– the Secretaries’ Memorandum;
– a statement by the Archbishops on the national role of bishops;
– a note provided by the outgoing bishop (on occasion); and
- the main responsibilities of a bishop as set out in the generic role profile.
On the basis of the above, it is open to a member of the CNC either before or at the first meeting of the CNC, to advise the Archbishops’ Secretary for Appointments that they wish the CNC to consider imposing a requirement that the nomination should be open only to: (a) those who are not in a further marriage following divorce and have a previous spouse still alive (or are married to someone with a surviving spouse) and/or (b) those who are not in a civil partnership – see paragraphs 18 and 30 of the Legal Office note.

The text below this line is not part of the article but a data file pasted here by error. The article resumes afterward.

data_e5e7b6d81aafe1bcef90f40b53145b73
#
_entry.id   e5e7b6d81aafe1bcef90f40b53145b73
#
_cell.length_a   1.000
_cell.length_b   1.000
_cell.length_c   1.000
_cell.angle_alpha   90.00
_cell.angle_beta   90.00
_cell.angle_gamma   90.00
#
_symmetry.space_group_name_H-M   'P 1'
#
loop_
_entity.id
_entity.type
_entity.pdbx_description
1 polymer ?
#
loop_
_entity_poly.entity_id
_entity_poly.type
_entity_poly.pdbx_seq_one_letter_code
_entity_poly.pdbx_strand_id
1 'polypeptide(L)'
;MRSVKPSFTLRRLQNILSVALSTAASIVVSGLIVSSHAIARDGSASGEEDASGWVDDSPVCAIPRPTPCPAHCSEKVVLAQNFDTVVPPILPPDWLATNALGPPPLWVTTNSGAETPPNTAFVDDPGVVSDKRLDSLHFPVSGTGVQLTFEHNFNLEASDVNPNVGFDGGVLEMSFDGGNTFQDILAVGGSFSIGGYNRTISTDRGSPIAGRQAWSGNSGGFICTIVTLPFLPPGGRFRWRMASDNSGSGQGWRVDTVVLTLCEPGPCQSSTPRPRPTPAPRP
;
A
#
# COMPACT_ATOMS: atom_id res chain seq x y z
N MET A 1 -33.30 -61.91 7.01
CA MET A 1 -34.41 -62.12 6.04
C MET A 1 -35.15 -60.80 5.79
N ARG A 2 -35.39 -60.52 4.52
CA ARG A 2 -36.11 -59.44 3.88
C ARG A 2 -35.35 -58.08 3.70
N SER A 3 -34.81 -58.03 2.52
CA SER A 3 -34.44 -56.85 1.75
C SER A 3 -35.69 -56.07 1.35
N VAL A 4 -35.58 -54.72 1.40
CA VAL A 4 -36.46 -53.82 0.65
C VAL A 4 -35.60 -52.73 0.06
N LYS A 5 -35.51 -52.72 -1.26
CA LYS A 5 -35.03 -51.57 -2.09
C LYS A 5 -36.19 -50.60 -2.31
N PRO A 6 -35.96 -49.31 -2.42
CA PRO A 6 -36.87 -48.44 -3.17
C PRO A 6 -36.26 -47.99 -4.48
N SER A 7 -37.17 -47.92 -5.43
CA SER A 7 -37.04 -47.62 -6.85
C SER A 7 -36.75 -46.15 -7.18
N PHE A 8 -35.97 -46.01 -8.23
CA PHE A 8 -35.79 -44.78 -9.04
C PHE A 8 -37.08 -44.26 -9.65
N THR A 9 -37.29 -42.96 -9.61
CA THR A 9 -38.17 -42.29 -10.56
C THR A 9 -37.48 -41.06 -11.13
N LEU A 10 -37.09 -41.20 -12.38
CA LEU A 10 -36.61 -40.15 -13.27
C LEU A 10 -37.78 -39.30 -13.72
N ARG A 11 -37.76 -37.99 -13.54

The imposition of any such requirement must be justified on the basis of the “religious convictions of a significant number of the religion’s followers”. From R (Amicus) v Secretary of State for Trade and Industry (2004), the leading authority on the issue:
(a) the expression ‘a significant number’ “is an ordinary English expression which courts or tribunals should have no difficulty applying in practice”;
(b) ultimately it is a question of fact which the decision maker has to decide in each case; and
(c) there is no need to undertake any detailed statistical analysis to be able to apply the test.